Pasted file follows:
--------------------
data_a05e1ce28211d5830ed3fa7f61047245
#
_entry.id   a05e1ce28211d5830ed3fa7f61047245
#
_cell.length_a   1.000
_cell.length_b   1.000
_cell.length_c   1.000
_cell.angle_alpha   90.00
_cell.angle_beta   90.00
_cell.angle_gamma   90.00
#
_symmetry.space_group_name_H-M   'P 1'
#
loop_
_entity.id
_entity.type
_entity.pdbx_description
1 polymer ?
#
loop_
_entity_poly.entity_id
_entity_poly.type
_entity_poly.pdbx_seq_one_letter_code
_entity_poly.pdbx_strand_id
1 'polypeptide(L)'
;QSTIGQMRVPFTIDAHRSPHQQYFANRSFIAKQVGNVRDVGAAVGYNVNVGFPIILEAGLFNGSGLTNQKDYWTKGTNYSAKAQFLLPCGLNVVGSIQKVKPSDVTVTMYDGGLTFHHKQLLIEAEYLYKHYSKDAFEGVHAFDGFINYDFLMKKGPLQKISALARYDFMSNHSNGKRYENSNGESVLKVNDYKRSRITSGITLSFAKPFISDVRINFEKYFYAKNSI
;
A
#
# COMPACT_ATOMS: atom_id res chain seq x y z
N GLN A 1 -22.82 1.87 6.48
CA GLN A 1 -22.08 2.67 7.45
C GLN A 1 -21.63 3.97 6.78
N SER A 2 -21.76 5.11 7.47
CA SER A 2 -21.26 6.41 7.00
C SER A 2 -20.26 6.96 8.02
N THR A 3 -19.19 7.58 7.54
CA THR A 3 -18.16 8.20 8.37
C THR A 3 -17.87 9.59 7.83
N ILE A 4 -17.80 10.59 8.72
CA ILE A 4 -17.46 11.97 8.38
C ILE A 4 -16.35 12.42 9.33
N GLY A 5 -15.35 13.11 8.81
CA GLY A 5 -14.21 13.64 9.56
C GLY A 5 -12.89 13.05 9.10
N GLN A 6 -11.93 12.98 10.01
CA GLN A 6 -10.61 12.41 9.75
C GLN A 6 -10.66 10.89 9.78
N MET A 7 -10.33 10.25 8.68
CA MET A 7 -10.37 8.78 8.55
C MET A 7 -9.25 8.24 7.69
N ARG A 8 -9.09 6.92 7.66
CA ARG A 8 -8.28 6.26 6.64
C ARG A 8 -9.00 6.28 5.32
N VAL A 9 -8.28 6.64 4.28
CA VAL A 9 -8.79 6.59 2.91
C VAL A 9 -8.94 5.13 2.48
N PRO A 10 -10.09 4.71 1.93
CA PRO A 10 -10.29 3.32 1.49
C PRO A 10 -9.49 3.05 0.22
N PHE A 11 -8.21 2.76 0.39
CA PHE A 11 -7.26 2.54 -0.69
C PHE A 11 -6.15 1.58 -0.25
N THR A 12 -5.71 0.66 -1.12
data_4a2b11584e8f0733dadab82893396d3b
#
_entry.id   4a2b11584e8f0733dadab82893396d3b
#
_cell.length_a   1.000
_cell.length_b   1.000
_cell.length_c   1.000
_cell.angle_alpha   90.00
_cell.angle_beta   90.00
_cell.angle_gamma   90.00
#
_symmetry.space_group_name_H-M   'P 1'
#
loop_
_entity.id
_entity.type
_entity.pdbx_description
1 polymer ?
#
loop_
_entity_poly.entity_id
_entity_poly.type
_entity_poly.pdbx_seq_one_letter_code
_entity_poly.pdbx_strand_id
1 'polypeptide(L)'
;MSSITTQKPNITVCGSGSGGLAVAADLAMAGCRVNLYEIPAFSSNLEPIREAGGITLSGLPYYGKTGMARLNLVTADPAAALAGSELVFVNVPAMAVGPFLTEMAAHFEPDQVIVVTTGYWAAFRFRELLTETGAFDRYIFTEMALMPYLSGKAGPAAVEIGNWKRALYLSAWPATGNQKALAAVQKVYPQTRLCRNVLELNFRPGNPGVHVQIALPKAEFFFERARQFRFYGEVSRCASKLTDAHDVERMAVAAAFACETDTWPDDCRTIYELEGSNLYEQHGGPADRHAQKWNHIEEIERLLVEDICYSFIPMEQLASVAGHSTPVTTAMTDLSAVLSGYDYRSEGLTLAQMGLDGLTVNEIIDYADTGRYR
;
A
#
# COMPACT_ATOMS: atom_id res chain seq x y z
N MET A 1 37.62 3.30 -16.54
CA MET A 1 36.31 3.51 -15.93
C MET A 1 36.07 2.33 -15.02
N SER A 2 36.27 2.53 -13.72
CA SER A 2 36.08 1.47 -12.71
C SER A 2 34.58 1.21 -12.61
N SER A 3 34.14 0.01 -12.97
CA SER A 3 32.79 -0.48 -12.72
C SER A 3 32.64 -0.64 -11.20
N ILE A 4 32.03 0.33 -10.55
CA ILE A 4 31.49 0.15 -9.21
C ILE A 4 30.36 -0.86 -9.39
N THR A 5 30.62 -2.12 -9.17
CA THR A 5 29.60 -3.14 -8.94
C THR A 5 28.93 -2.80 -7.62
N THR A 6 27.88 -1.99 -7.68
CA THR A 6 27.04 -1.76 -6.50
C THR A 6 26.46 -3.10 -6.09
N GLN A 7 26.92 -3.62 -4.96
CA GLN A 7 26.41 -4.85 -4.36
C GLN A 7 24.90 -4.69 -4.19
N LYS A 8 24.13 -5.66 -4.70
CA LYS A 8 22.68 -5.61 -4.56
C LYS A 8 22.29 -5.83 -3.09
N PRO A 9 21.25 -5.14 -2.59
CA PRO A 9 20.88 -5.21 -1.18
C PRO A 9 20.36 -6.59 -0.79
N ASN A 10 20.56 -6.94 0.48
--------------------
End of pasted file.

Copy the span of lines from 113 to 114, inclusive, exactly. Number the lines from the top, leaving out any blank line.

N GLN A 7 26.92 -3.62 -4.96
CA GLN A 7 26.41 -4.85 -4.36